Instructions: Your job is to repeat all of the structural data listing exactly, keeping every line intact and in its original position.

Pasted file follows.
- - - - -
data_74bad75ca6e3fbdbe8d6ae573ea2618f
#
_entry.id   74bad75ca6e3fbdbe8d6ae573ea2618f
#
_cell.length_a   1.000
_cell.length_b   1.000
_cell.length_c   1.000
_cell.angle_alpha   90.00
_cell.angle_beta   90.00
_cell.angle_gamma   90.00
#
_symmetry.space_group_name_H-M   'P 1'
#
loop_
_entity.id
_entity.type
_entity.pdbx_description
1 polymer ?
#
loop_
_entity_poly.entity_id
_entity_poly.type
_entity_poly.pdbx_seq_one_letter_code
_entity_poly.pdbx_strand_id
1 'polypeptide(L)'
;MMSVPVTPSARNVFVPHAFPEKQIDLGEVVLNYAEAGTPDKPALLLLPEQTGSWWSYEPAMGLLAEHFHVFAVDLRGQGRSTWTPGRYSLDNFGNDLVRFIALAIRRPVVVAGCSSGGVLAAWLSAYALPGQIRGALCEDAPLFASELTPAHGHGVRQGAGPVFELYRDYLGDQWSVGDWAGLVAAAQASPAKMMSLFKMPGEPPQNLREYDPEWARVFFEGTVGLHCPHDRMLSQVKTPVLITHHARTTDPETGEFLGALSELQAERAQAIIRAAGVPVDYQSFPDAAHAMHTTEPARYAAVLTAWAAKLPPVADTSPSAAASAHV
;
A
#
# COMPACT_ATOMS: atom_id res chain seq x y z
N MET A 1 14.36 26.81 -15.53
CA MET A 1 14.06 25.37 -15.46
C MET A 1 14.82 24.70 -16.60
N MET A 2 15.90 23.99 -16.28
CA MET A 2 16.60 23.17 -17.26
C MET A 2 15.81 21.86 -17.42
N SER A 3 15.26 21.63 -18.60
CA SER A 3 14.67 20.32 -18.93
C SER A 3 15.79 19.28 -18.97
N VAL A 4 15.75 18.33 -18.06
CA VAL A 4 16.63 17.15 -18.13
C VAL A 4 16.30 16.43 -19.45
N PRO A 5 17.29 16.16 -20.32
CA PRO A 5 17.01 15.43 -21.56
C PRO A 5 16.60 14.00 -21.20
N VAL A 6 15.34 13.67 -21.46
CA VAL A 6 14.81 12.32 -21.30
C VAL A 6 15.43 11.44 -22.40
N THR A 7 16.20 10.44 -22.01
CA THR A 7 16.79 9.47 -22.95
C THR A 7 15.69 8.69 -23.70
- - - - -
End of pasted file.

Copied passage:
data_74bad75ca6e3fbdbe8d6ae573ea2618f
#
_entry.id   74bad75ca6e3fbdbe8d6ae573ea2618f
#
_cell.length_a   1.000
_cell.length_b   1.000
_cell.length_c   1.000
_cell.angle_alpha   90.00
_cell.angle_beta   90.00
_cell.angle_gamma   90.00
#
_symmetry.space_group_name_H-M   'P 1'
#
loop_
_entity.id
_entity.type
_entity.pdbx_description
1 polymer ?
#
loop_
_entity_poly.entity_id
_entity_poly.type
_entity_poly.pdbx_seq_one_letter_code
_entity_poly.pdbx_strand_id
1 'polypeptide(L)'
;MMSVPVTPSARNVFVPHAFPEKQIDLGEVVLNYAEAGTPDKPALLLLPEQTGSWWSYEPAMGLLAEHFHVFAVDLRGQGRSTWTPGRYSLDNFGNDLVRFIALAIRRPVVVAGCSSGGVLAAWLSAYALPGQIRGALCEDAPLFASELTPAHGHGVRQGAGPVFELYRDYLGDQWSVGDWAGLVAAAQASPAKMMSLFKMPGEPPQNLREYDPEWARVFFEGTVGLHCPHDRMLSQVKTPVLITHHARTTDPETGEFLGALSELQAERAQAIIRAAGVPVDYQSFPDAAHAMHTTEPARYAAVLTAWAAKLPPVADTSPSAAASAHV
;
A
#
# COMPACT_ATOMS: atom_id res chain seq x y z
N MET A 1 14.36 26.81 -15.53
CA MET A 1 14.06 25.37 -15.46
C MET A 1 14.82 24.70 -16.60
N MET A 2 15.90 23.99 -16.28
CA MET A 2 16.60 23.17 -17.26
C MET A 2 15.81 21.86 -17.42
N SER A 3 15.26 21.63 -18.60
CA SER A 3 14.67 20.32 -18.93
C SER A 3 15.79 19.28 -18.97
N VAL A 4 15.75 18.33 -18.06
CA VAL A 4 16.63 17.15 -18.13
C VAL A 4 16.30 16.43 -19.45
N PRO A 5 17.29 16.16 -20.32
CA PRO A 5 17.01 15.43 -21.56
C PRO A 5 16.60 14.00 -21.20
N VAL A 6 15.34 13.67 -21.46
CA VAL A 6 14.81 12.32 -21.30
C VAL A 6 15.43 11.44 -22.40
N THR A 7 16.20 10.44 -22.01
CA THR A 7 16.79 9.47 -22.95
C THR A 7 15.69 8.69 -23.70